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down. he i looked back and i saw to my horror that this was a bag that had no bottom and the suit hanger was slippery and the pants slipped right off the hanger out ofli the bag and was someplace else on first avenue. you know these moments where tragedy has struck but you haven't yet fully been able to internalize it in your body. it's like you see a beautiful antique vase leaning about to fall over. it hasn't fallen but you know that you will never get there in there's two conditions. water and zero my god. the pants were completely gone.
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this is someone who also clearly lost his house well. i'm getting to that part of the story. in montréal where i come from if you lost your pants anyplace else, someone would pick them up, put them o on a car hood, right a note and say these pants were found monday at 4:00 whoever owns them. it's like a huge flood that pushes everything down.
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i looked everywhere for my suit pants and the worst of it wasn't that i just noticed they were gone for good but immediately i had been moved into the wrong kind n of literature. i was no longer in a fitzgerald story, i was in one of those fables in st. petersburg. searching for the lost overcoat and spend the rest of their lives along the walls in a state of permanent loss. that is the story that i was now in forever. i finally went up and down the street rises able to look any
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further. she took in the full dimensions in her body an and then said hae you tried looking in the park. when we were meant to be married if you later i wore the jacket of the blue suit and an old pair of jeans and sneakers while she wore the white dress and we were married. about two weeks after that, we were here in this place we called it the blue room that was
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part of our poetic infusion into this space. we certainly heard a hubbub out on the street, couldn't figure it out, a lot of people talking. i went up and i heard john lennon had been shot earlier that evening. and somehow out of those two fatalities, my own trivial and passing one some little tingle of implanted inside of ourselves as inviting as new york and its poetry was, the analogy of the city was every bit as real the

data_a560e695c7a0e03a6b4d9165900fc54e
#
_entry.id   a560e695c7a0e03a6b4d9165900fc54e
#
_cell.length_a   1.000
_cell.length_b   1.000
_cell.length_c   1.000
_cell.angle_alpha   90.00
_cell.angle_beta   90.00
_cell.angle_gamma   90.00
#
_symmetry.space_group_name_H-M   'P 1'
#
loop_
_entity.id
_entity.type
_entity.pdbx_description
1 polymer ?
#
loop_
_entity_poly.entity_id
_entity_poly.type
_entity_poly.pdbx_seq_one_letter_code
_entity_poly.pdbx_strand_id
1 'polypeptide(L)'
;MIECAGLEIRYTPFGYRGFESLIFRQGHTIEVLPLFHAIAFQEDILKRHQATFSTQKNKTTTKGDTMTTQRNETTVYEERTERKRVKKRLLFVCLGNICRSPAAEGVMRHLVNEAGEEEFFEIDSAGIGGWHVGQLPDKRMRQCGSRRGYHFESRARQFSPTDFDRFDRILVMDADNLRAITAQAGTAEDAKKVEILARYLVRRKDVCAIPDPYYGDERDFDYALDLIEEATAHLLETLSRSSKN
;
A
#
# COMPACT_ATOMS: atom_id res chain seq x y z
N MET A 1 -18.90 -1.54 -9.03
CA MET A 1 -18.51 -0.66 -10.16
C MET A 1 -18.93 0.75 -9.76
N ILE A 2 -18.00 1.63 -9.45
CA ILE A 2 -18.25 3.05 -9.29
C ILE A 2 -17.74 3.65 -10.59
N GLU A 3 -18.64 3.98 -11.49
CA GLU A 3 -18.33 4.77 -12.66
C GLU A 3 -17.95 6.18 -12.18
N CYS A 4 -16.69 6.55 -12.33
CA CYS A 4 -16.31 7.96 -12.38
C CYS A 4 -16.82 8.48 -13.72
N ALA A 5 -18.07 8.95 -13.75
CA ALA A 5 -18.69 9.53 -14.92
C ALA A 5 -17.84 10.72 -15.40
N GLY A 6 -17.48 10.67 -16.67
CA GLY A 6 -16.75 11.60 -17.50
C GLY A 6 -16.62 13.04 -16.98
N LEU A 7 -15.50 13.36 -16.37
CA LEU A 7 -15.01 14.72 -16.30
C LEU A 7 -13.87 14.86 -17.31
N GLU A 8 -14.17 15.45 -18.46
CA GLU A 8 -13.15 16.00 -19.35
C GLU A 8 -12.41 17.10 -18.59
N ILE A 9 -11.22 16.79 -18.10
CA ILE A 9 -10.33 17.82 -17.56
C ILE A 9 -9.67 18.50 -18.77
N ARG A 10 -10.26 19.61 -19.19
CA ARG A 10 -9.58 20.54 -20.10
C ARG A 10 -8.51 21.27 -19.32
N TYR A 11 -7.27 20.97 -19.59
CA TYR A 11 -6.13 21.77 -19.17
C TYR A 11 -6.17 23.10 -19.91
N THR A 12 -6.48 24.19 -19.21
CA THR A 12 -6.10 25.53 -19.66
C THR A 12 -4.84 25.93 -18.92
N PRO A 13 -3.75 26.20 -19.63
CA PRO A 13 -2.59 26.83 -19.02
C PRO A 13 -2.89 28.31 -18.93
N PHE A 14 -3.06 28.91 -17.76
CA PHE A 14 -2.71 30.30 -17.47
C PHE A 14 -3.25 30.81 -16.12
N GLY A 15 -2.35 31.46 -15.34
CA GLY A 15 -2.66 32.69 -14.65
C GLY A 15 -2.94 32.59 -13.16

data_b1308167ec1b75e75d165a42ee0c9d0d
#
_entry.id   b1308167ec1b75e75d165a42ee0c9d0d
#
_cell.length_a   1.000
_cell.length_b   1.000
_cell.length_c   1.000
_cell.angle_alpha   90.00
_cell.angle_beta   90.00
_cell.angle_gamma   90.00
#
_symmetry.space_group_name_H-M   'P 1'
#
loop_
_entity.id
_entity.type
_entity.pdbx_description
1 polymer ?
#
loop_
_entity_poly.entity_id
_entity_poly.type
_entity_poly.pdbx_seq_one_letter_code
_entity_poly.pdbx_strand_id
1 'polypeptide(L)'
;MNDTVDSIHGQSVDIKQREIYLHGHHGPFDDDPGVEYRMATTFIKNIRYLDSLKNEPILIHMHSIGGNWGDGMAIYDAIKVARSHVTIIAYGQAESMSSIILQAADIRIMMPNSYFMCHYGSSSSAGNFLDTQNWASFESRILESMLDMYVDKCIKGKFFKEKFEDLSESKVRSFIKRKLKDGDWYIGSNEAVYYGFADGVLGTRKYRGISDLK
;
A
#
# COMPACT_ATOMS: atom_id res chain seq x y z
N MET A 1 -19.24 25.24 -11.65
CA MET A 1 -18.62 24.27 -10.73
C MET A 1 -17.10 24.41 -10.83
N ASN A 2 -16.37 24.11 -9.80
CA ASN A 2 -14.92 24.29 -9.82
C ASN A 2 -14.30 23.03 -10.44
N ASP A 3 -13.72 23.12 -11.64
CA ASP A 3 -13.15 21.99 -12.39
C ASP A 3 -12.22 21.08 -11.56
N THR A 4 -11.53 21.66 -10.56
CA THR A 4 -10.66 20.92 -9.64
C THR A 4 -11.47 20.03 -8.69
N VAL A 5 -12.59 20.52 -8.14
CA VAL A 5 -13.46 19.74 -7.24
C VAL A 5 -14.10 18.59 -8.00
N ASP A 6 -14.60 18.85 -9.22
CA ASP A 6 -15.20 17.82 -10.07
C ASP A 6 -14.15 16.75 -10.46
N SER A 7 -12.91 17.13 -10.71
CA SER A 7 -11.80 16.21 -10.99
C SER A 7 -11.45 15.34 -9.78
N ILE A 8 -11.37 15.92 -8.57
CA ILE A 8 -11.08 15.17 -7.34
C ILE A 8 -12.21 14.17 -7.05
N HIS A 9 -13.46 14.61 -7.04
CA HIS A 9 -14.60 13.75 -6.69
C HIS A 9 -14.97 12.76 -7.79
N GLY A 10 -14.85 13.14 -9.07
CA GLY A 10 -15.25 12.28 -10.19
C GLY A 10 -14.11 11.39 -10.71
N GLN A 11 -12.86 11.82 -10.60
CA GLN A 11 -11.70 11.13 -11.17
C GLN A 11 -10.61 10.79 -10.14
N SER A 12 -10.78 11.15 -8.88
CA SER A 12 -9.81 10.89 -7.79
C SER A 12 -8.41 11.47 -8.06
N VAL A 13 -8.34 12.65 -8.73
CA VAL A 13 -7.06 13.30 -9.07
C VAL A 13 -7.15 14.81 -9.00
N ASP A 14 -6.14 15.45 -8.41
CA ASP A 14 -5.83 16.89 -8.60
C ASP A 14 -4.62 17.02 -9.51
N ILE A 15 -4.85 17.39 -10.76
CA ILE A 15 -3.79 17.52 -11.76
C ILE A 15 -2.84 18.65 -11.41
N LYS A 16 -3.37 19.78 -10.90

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hatruth is i never had another pair ofir suit trousers because the first is a little bit likeit the first time you have sex. you can do it again but you never get to do it over. it's always the same first condition. so i always do and i taught my children i'm walking around the streets of new york children to this day news from the waist down. [laughter] you think about it new york is like the opposite of the city in detail about the amber you can walk around in only one place all its. you can walk around for 37 years and the only one who knows his you it's the first story in the book is about my suit trousers. [applause] second story in the book has to do a little bit with food which is a subject i've written about
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a lot. it's a subject i think about a great deal in the context of marriage is people often ask me how was it we were able to live for three and a half years in a single night without tearing eachsi other apart a psychology professor put together, put two young people in a room to see how long it takes them to kill each other. if you get in a fight early on the relationship you say i saw her and she really was for the first time. or i stepped back and had some perspective on this place was way too small for any of that activity. you couldn't step back and see anybody any new perspective.
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i have no new memory i only see her as a kind of picasso portrait and i get a bit of an idea, have a smile over there come a tin,tiny piece of her not here they had to put together a composite tha but we did have oe fight. is anyone here a parent or a child. [laughter] it's like all happy families are alike. all unhappy marriages have fights and you have a different fight everyday. we all know couples like that they find something new to write about everyday. all happy marriage is the fight everyday but it's always the same fight. you have the same fight over and over and it's usually about food